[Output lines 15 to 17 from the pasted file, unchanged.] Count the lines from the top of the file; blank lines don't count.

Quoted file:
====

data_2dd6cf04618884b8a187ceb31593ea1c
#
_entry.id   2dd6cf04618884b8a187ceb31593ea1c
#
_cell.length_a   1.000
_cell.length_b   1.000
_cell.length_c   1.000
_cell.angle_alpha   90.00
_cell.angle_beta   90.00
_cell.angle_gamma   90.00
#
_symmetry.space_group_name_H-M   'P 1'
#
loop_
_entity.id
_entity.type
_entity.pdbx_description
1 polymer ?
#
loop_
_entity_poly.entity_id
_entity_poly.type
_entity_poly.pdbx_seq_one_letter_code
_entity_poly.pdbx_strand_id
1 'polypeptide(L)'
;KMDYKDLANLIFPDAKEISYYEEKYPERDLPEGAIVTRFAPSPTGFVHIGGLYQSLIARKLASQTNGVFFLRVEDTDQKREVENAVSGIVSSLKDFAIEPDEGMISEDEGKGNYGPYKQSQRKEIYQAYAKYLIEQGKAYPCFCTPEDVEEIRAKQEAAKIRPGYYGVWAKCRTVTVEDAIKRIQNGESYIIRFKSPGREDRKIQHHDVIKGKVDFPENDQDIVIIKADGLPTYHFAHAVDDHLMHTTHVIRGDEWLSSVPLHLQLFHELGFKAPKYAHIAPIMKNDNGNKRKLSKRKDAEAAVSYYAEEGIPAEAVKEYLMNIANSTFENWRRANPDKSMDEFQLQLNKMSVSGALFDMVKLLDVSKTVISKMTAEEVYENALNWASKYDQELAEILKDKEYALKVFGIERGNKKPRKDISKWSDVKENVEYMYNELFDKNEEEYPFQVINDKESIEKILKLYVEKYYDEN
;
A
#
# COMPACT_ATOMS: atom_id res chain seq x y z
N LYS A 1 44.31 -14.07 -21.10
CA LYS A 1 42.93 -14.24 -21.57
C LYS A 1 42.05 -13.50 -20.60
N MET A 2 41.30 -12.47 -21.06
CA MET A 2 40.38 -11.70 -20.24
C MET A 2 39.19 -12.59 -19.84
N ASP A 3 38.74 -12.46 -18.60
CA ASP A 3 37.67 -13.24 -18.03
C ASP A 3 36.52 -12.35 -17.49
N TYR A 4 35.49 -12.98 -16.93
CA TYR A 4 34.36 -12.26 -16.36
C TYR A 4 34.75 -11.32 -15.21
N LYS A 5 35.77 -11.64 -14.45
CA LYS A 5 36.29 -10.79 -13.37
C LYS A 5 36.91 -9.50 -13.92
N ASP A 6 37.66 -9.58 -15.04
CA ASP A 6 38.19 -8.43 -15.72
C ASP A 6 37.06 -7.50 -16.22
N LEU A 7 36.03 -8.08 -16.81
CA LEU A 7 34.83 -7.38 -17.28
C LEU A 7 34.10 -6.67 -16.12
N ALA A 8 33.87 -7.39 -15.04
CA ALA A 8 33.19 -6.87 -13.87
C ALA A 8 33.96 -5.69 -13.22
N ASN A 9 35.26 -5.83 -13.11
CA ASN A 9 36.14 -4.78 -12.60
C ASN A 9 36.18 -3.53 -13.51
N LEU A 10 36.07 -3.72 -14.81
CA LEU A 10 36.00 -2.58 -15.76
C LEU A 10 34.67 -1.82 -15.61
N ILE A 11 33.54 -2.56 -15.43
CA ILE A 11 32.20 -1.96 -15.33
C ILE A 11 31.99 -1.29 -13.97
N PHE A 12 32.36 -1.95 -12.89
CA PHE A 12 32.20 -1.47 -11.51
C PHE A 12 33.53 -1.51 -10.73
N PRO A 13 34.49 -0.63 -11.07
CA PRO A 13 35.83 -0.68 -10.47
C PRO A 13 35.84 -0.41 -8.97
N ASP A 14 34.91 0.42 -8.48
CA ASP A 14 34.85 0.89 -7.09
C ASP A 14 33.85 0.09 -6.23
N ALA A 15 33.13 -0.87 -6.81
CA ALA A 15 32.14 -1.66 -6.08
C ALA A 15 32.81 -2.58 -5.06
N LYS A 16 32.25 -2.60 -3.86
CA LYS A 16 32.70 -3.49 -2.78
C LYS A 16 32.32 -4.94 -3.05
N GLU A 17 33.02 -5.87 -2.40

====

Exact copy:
_entity.id
_entity.type
_entity.pdbx_description